While every road fatality is an avoidable tragedy (I refuse to use the word accident, because they aren't), things are nowhere near as bad as they were and most particularly in the late 1970s when the fatality levels peaked.

Anyone who has ever ridden or driven in a developing country should be well aware of how much worse the situation is elswhere. Iran for instance has a ferociously high road fatality rate and that's in spite of the fact that as an Islamic country, drinking and driving is not a major issue.

Worldwide around 1.2 million people/year are killed in road crashes. The death rate is spiralling in the developing world and road crashes are rapidly outstripping HIV, malaria and war to become the biggest killer. This is why the UN started its Decade of Action for Road Safety in 2010.

Avatar
congokid [252 posts] 2 years ago
0 likes
OldRidgeback wrote:

things are nowhere near as bad as they were and most particularly in the late 1970s when the fatality levels peaked.

I wonder how much this reduction in road deaths in the western world can be accounted for by a displacement to death by other means - obesity and related diseases, for instance, as people stop cycling or walking and take to motorised transport. I'm sure marginally more people cycled in the '70s in the UK at least.

Avatar
OldRidgeback [2554 posts] 2 years ago
0 likes
congokid wrote:
OldRidgeback wrote:

things are nowhere near as bad as they were and most particularly in the late 1970s when the fatality levels peaked.

I wonder how much this reduction in road deaths in the western world can be accounted for by a displacement to death by other means - obesity and related diseases, for instance, as people stop cycling or walking and take to motorised transport. I'm sure marginally more people cycled in the '70s in the UK at least.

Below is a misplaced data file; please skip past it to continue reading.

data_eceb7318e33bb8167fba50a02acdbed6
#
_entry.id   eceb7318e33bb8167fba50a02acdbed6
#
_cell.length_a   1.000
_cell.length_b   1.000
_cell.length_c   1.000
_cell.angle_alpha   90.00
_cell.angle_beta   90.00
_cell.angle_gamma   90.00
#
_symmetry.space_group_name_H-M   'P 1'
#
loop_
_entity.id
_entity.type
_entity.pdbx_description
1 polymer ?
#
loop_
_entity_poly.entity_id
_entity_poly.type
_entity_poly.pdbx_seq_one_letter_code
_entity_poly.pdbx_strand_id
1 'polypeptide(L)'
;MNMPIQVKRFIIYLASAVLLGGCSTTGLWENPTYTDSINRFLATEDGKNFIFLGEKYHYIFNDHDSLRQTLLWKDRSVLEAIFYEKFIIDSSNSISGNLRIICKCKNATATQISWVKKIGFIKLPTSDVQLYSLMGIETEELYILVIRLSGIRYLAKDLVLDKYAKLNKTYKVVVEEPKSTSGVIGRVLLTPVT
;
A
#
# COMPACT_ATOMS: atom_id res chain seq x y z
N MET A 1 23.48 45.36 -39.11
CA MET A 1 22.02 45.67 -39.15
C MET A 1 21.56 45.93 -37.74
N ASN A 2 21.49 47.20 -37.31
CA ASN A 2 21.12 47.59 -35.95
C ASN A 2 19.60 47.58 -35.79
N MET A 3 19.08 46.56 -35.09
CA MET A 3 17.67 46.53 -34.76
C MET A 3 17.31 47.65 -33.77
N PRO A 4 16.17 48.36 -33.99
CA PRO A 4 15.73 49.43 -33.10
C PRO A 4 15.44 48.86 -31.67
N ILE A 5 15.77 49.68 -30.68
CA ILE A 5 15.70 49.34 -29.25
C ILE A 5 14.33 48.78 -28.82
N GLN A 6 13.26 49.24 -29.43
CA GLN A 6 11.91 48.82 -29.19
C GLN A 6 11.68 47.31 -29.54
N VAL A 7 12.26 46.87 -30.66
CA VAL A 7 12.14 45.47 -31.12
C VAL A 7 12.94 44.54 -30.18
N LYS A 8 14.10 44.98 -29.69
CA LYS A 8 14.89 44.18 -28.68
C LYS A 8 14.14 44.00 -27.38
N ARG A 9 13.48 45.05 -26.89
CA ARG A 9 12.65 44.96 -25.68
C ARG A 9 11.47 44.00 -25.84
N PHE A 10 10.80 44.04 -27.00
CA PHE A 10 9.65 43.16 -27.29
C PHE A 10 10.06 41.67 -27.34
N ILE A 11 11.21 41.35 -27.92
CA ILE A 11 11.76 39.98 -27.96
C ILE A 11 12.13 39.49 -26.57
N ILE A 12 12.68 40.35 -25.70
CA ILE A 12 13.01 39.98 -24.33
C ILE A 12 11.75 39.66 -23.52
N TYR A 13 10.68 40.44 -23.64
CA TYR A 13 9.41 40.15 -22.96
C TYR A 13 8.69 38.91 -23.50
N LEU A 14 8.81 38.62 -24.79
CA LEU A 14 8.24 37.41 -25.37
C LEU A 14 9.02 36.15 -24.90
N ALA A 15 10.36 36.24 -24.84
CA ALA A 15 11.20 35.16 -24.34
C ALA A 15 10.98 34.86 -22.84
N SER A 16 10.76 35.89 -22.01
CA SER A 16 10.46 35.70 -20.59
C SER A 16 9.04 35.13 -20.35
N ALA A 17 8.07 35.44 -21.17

The reduction in the fatality rate on the road networks of the western nations comes down pretty much to the attitude to drink driving then compared with now. That, plus enforcement. Back in the 70s drinking and driving was something people did and no one really batted an eye. Now it's considered socially unacceptable. Back then the cops rarely stopped people for drink driving, whereas now they do. Overall, there has been a change in attitude to road use and surprising as it may seem, people do actually drive better. Bad driving is not tolerated to the same degree as before and the police enforcement and penalties for offenders have had a huge impact.

Vehicles also are better. They have more crash protection, better brakes and handling at speed has improved.

As to the numbers of people cycling now compared with then, I don't have data on that.

Avatar
Kestevan [59 posts] 2 years ago
0 likes

All of the reduction will be taken up by some other form of death eventually.

Life - no one gets out alive.  19

Avatar
Yorkshie Whippet [499 posts] 2 years ago
0 likes

100% of all deaths are cause by someone being alive.
100% of divorces are caused by marrige.

 1